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Supreme Court won't consider topless bans

A group with the motto "Free The Nipple" argued that the law violates the Constitution by treating men and women differently.
Image: Free the Nipple Movement
Kia Sinclair stands topless on Hampton Beach in New Hampshire on July 30, 2015.Rich Beauchesne / Portmsouth Herald via AP file

WASHINGTON — The Supreme Court said Monday that it will not take up a challenge to a New Hampshire city ordinance banning women from appearing topless in public.

A group with the motto "Free The Nipple" argued that the law violates the Constitution by treating men and women differently.

The legal dispute began in 2016 when Ginger Pierro did her yoga exercises topless at a lakeside beach in Laconia, New Hampshire, and was arrested for violating the city ordinance banning public nudity. It banned, among other things, "the showing of the female breast with less than a fully opaque covering any part of the nipple."

Three days later two other women, Heidi Lilley and Kia Sinclair, went to the same beach, appearing topless to protest the arrest. They, too, were charged with violating the nudity law.

All three challenged their convictions, arguing that topless bans are discriminatory because men can appear in public without their shirts. The bans also further the "sexualized objectification of women," according to their legal brief.

The New Hampshire Supreme Court rejected their challenge, acknowledging that the law treats men and women differently. But the sexes "are not fungible" with respect to the traditional understanding of what constitutes nudity. Public exposure of the female breast "almost invariably conveys sexual overtones," the state court said. Most lower courts have come to the same conclusion.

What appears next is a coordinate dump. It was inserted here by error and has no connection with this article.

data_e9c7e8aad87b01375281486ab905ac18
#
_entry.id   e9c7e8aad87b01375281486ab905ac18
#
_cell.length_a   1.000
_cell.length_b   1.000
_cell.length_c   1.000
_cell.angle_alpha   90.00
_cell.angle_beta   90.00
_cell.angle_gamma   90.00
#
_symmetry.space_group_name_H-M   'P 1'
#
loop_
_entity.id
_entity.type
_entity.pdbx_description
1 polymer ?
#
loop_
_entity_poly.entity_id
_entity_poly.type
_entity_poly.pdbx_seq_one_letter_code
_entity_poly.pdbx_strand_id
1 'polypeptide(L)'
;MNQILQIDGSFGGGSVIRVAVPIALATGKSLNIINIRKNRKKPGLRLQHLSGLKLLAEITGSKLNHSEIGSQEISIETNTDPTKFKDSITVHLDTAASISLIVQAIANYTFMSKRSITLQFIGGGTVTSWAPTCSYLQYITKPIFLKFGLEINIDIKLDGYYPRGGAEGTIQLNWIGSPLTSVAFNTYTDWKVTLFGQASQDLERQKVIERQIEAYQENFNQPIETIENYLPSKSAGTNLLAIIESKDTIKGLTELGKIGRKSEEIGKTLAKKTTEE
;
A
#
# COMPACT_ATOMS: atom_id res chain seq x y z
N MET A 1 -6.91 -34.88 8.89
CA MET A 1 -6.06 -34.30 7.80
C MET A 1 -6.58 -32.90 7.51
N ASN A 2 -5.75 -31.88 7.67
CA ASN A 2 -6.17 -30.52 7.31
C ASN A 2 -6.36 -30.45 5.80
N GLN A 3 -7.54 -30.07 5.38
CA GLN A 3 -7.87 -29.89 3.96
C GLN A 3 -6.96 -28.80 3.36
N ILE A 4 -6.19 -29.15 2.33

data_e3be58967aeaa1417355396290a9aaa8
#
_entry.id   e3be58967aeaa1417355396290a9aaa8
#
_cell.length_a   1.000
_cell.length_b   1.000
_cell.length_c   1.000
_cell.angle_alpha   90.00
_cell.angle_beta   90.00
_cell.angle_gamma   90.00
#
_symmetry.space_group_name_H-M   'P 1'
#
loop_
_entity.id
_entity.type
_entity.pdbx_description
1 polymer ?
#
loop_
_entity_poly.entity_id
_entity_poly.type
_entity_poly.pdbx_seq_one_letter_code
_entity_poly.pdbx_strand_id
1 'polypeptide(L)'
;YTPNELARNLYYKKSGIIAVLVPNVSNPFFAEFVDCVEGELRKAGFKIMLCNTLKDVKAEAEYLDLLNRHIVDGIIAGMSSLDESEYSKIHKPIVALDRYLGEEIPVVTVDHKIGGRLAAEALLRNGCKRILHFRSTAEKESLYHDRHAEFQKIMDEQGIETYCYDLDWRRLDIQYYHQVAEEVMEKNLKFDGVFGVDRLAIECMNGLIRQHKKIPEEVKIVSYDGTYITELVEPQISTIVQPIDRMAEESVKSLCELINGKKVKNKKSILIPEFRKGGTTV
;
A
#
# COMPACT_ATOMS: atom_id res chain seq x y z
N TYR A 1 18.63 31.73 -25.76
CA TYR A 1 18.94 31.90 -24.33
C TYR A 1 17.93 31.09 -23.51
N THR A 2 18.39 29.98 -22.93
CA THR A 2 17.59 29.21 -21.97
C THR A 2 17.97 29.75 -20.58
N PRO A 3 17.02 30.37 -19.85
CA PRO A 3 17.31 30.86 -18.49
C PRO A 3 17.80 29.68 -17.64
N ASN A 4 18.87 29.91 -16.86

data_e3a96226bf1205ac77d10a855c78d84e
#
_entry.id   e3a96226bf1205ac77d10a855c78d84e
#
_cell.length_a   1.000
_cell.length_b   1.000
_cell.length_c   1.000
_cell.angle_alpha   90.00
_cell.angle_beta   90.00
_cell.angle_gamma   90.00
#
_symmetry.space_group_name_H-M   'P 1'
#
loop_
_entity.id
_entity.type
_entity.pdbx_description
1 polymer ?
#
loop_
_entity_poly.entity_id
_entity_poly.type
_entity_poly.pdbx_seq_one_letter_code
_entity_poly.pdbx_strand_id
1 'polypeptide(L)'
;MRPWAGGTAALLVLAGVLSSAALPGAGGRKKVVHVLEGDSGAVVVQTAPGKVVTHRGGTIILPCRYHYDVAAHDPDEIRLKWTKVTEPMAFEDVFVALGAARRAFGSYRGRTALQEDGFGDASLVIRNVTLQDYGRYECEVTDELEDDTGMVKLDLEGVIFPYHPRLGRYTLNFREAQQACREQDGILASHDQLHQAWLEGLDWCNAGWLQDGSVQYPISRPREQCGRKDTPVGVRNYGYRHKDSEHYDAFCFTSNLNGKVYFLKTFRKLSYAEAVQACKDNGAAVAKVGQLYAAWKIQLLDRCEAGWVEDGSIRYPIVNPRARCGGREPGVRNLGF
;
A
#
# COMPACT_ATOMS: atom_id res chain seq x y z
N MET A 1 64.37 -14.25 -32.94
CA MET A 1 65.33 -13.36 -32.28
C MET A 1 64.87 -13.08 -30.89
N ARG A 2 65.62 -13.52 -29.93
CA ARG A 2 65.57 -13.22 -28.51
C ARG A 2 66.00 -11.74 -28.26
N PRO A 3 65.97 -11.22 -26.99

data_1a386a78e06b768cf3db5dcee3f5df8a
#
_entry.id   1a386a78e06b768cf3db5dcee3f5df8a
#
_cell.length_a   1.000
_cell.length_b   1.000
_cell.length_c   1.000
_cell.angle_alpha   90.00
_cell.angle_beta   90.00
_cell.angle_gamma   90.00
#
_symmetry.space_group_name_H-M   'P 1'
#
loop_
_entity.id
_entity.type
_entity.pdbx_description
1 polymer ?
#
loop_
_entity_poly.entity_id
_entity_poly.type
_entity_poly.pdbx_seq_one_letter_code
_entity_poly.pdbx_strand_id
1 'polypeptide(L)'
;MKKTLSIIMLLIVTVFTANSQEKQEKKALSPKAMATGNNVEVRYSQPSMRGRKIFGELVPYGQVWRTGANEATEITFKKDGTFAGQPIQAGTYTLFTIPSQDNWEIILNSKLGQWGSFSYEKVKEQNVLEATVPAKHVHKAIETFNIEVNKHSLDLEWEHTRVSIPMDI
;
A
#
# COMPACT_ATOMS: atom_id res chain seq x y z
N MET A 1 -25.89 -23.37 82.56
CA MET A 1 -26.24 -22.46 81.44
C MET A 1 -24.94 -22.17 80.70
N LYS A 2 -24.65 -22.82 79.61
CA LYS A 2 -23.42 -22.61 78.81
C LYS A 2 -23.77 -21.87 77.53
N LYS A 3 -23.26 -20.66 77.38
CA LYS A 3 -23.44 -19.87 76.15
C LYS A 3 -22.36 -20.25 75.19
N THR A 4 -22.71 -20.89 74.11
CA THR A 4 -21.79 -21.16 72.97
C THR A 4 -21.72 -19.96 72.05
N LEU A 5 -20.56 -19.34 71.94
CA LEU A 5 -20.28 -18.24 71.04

A year ago, the federal appeals court for the 10th U.S. Circuit Court of Appeals struck down a topless ban in Fort Collins, Colorado. The ruling found no justification for treating men and women differently when they wish to bare their chests.

Society's sexualization, the court said, "has engrained in us the stereotype that the primary purpose for women's breasts is sex, not feeding babies." Such a stereotype, the ruling said, "serves the function of keeping women in their place."

Fort Collins decided not to appeal the decision, after spending more than $300,000 defending the law, and formally removed the law from its public nudity statute. The prohibition on public exposure of breasts by women and girls over 10 years old is no longer on the city's books.